We can put controls on house prices, but developers can refrain from building more houses or build the kinds of housing society needs. We can put controls on gas prices, but this won’t address the issue of a planned phase-out of the oil industry and investment in renewables. We can set drug prices, but the drug companies will still decide which kinds of illnesses they should focus on to maximize their profits. And we can’t control the price of food or adequately subsidize food as needed without a radical rethinking of food production.

As the struggle over distribution comes up against such impasses and causes new crises, the crucial lesson to internalize is not to retreat from our goals. It is to organize to go further.

However, Mr. Gindin then elaborates a little by what he means by “going further”:

and pose public ownership and planning in key sectors – not just for ideological reasons but also as a practical matter of self-defence and meeting critical social needs.

If he means by “public ownership” the mere nationalization of industries without a thorough restructuring, then my earlier criticism of “public ownership” also applies to his proposal (see, for example, my criticism in  A Critical Look at The Socialist Project’s Pamphlet on Green Jobs Oshawa).

Public ownership hardly is identical to democratic control of the workplace by workers, citizens, immigrants and migrant workers.

I will leave the issue there.

Of course, part of the problem may be the way in which I responded to her post. If others have suggestions about how I can improve my communication skills, feel free to comment. I am always open to improvement in my communication skills. Or perhaps my logic is faulty. If so, please provide counterarguments.

Economics for Social Democrats–but not for the Working Class, Part Two: Critique of Jim Stanford’s Theory of Money, Part Two

Introduction

In a previous post (Economics for Social Democrats–but Not for the Working Class, Part Two: Critique of the Social Democrat Jim Stanford’s Theory of Money, Part One), I questioned Mr. Stanford’s theory of money as purchasing power, as well as his implied reduction of Marx’s critical dual or twofold theory of commodities to a labour theory of value. I showed that Mr. Stanford fails to explain why money has a monopoly power of immediate purchasability.

In a subsequent post, I also showed how Stanford’s inadequate theory of money leads him to assume a “real economy” that is somehow independent of the process of producing value (and surplus value) and consequently his false conclusion that there is not a trade-off between the economy and the health of workers (in the context of the pandemic, but this trade-off applies generally in the context of a society dominated by a class of employers). (See Economics for Social Democrats–but not for the Working Class, Part Three: The Health and Safety of Workers and an Economy Dominated by a Class of Employers Are at Loggerheads). 

In this post, I will further develop the importance of the nature of money as “purchasing power,” in particular how this power (and the lack of such power at the level of commodities) involves or entails a process that escapes the control of the participants in the exchange process.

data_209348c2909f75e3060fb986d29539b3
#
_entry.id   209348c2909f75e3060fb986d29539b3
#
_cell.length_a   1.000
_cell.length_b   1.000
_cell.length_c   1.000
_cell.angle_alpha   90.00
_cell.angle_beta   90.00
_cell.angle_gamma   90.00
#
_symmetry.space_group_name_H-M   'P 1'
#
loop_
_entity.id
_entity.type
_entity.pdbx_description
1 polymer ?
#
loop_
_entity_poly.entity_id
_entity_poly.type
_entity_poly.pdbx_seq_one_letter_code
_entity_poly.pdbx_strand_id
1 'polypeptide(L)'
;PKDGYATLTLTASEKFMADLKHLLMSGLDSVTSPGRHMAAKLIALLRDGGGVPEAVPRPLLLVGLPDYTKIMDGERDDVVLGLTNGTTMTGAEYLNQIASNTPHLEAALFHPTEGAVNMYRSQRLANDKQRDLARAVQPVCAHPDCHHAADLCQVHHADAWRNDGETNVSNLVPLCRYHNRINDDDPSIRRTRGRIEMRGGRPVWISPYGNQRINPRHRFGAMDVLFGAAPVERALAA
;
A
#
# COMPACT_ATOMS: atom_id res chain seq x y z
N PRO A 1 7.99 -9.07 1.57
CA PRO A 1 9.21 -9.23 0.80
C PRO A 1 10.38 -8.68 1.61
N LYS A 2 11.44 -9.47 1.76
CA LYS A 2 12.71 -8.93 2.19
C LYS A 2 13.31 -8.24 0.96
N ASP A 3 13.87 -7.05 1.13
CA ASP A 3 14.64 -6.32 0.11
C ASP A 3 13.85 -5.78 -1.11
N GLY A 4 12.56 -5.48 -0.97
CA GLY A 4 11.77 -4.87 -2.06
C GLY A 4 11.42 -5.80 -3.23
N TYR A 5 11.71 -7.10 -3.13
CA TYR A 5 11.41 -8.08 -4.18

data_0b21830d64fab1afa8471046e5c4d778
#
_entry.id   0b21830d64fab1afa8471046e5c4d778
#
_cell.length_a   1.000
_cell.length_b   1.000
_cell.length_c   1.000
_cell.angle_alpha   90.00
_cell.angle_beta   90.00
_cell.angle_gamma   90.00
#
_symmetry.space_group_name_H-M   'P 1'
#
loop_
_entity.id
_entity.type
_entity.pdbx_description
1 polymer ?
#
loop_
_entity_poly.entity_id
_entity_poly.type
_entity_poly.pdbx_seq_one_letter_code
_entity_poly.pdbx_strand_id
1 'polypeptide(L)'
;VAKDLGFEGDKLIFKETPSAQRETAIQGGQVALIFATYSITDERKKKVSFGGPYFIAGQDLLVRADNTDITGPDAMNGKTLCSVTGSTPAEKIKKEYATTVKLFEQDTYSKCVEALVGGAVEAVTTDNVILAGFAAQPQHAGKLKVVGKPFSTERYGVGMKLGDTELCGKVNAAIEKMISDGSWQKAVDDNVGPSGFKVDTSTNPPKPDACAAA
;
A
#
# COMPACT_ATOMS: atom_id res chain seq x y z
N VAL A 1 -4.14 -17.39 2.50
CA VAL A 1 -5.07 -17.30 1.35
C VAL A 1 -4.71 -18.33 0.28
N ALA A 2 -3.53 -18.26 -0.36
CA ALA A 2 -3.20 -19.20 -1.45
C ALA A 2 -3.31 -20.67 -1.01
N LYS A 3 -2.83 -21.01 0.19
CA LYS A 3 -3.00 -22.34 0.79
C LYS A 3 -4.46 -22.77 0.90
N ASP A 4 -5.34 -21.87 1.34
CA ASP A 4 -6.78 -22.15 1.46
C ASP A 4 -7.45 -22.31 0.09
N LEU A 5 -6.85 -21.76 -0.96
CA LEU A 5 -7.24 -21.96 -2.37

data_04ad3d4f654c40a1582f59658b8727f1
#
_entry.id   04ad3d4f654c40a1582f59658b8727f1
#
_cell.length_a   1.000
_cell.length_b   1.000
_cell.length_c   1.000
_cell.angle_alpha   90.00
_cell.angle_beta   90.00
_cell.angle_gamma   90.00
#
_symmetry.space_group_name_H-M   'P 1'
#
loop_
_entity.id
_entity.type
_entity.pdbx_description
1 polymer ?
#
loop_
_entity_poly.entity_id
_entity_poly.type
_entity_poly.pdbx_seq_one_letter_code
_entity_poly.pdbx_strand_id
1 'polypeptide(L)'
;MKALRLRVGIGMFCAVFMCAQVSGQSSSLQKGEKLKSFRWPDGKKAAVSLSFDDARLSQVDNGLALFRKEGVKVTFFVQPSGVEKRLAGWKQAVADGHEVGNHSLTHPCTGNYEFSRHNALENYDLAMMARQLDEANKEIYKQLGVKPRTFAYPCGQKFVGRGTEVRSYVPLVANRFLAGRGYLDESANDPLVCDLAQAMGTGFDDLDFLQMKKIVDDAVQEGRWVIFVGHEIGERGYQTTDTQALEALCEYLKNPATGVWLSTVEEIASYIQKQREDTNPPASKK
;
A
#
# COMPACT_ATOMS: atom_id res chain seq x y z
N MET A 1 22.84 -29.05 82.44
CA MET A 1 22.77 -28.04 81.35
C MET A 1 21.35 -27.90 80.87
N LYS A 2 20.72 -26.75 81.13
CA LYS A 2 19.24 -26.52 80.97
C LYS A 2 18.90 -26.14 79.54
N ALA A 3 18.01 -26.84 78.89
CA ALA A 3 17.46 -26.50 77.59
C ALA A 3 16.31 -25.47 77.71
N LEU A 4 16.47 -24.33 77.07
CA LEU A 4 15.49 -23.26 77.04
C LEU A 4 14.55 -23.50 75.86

The Expression of the Dual Nature of the Commodity Requires a Double Movement of Sale and Purchase 

I will assume the reader has read the first post on money and therefore is familiar with the dual nature of both the labour that produces commodities and the dual nature of commodities.

The real expression of the dual nature of commodities is expressed in a dual movement, from commodities (represented by C) exchanged for money (represented by M), which is the realization of the value of the commodity, and the opposite movement of the conversion of M into C, which is the realization of the use value, not of the original commodity, but of use values for the original owner of the commodity. The whole movement is thus: C-M, and M-C, or C-M-C, where the dash represents an exchange.

From Capital: A Critique of Political Economy. Volume 1:Capital, pages 199-200:

Let us now accompany the owner of some commodity, say our old friend the linen weaver, to the scene of action, the market. His commodity, 20 yards of linen, has a definite price, £2. He exchanges it for the £2, and then, being a man of the old school, he parts for the £2 in return for a family Bible of the same price. The linen, for him a mere commodity, a bearer of value, is alienated in exchange for gold, which is the shape of the linen’s value, then it is taken out of this shape and alienated again in exchange for another commodity, the Bible, which is destined to enter the weaver’s house as an object of utility and there to satisfy his family’s need for edification. The process of exchange is therefore accomplished through two metamorphoses of opposite yet mutually complementary character – the conversion of the commodity into money, and the re-conversion of the money into a commodity. The two moments of this metamorphosis are at once distinct transactions by the weaver- selling, or the exchange of the commodity for money, and buying, or the exchange of the money for a commodity – and the unity of the two acts: selling in
order to buy.